• Two rows (columns) are nearly linearly dependent

• Analytical solution

• 10% error (e = 0.1)

Definition 1: A nonzero vector x is an eigenvector (or characteristic vector) of a square matrix A if there exists a scalar λ such that Ax = λx. Then λ is an eigenvalue (or characteristic value) of A.

Note: The zero vector can not be an eigenvector even though A0 = λ0. But λ = 0 can be an eigenvalue.

Example:

Geometric interpretation of Eigenvalues and Eigenvectors

An n×n matrix A multiplied by n×1 vector x results in another n×1 vector y=Ax. Thus A can be considered as a transformation matrix.

In general, a matrix acts on a vector by changing both its magnitude and its direction. However, a matrix may act on certain vectors by changing only their magnitude, and leaving their direction unchanged (or possibly reversing it). These vectors are the eigenvectors of the matrix.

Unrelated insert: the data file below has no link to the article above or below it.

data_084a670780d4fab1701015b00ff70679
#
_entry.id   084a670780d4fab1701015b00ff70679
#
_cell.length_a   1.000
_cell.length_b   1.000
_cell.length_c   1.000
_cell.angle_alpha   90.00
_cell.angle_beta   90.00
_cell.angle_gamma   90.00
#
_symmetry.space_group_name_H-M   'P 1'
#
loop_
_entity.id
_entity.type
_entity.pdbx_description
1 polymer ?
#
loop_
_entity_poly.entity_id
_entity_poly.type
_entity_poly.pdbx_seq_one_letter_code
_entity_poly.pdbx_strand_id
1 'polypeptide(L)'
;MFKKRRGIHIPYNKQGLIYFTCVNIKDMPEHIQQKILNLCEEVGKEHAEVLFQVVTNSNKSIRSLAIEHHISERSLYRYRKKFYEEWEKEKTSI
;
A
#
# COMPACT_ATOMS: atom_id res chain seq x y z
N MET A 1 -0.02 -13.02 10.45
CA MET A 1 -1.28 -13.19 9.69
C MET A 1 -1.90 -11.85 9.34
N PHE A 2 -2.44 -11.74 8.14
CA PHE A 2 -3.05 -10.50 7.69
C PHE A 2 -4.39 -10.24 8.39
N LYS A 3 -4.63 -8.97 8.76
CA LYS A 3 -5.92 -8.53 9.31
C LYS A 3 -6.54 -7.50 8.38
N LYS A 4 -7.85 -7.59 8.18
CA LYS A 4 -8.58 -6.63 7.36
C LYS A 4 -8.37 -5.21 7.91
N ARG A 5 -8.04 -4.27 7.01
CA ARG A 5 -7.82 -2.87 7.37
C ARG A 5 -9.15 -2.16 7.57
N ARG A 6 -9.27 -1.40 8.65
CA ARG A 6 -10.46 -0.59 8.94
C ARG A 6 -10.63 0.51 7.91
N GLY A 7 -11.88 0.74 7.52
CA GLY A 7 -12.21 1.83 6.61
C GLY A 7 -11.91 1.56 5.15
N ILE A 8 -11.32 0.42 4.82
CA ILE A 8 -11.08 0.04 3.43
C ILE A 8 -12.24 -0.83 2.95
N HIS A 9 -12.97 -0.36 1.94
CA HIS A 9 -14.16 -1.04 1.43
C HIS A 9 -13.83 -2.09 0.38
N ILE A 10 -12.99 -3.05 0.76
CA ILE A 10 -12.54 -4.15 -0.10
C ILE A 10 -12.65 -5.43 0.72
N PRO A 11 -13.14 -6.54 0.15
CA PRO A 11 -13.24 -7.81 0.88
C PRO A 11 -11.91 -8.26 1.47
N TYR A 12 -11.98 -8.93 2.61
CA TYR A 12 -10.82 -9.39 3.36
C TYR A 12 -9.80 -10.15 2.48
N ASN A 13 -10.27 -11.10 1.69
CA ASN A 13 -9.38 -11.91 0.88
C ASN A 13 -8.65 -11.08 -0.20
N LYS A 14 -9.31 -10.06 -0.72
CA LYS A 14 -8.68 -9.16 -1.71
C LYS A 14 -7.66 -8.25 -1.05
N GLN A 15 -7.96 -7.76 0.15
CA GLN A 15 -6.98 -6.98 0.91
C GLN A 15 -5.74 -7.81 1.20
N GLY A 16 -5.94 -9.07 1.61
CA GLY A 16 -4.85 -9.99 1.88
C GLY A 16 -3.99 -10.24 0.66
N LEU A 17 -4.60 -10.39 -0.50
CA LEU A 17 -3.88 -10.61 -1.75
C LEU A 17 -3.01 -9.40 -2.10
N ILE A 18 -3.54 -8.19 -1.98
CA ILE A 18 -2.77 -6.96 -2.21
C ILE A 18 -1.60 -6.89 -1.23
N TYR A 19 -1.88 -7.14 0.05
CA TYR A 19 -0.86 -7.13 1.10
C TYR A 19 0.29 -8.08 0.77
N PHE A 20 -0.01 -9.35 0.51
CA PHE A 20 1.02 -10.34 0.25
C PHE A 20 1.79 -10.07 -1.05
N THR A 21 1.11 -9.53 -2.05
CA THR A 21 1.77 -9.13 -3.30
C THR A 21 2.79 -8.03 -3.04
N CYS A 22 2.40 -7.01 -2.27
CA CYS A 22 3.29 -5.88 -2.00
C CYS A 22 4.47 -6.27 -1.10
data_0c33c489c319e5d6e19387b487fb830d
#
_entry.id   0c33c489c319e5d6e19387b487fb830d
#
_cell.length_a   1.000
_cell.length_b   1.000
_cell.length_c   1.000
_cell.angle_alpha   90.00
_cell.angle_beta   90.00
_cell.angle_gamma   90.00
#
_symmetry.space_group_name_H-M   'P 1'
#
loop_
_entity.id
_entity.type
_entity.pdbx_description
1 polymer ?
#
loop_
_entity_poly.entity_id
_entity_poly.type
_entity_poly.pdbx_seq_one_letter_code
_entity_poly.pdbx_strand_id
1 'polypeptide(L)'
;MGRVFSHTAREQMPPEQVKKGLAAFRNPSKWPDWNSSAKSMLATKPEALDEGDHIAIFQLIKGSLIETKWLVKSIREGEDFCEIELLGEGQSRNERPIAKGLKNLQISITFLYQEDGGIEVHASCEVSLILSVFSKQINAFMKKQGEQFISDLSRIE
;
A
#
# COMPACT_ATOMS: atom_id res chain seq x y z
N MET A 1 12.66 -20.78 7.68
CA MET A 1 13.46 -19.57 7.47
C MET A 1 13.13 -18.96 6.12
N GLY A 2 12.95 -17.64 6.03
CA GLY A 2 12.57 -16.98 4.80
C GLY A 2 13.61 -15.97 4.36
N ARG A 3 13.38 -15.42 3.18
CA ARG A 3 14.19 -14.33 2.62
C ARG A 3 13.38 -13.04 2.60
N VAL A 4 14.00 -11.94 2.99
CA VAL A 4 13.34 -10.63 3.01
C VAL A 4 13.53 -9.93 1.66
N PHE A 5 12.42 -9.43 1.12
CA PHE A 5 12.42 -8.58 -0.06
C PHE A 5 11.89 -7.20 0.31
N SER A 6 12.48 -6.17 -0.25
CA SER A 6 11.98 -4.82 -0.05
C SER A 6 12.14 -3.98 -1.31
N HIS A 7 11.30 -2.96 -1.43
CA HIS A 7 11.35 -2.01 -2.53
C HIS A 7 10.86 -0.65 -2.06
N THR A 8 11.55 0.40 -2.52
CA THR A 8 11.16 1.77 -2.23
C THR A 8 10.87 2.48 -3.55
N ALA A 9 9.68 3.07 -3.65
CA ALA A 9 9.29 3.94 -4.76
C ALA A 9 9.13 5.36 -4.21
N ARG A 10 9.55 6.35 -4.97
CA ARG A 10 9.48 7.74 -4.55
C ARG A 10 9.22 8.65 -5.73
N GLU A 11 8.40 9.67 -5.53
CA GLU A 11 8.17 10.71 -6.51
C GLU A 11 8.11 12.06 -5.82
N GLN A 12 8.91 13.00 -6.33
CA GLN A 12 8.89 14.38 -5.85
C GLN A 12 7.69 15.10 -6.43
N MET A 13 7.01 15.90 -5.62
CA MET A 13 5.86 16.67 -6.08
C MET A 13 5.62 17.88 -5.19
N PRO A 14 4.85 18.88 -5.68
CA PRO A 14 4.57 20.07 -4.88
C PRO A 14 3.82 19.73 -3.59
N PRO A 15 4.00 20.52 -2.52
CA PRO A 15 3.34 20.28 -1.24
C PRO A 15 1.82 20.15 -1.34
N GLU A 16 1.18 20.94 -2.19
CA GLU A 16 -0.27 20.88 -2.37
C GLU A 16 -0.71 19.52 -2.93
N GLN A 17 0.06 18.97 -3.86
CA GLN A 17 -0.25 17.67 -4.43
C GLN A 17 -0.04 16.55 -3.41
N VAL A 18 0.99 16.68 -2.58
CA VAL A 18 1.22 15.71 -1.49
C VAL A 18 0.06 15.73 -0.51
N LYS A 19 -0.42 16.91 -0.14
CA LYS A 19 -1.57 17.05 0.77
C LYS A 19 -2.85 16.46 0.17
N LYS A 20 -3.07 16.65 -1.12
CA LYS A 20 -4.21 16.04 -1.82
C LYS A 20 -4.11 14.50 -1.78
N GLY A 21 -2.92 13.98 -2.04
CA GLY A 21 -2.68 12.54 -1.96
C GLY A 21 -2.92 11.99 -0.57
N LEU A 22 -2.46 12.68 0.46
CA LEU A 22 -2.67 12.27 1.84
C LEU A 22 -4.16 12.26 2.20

A matrix acts on an eigenvector by multiplying its magnitude by a factor, which is positive if its direction is unchanged and negative if its direction is reversed. This factor is the eigenvalue associated with that eigenvector.

Let x be an eigenvector of the matrix A. Then there must exist an eigenvalue λ such that Ax = λx or, equivalently,

Ax - λx= 0 or

(A – λI)x= 0

If we define a new matrix B = A – λI, then

Bx= 0

If B has an inverse then x = B-10 = 0. But an eigenvector cannot be zero.

Thus, it follows that x will be an eigenvector of A if and only if B does not have an inverse, or equivalently det(B)=0, or

det(A – λI)= 0

This is called the characteristic equation of A. Its roots determine the eigenvalues of A.

Example 1: Find the eigenvalues of

two eigenvalues: 1,  2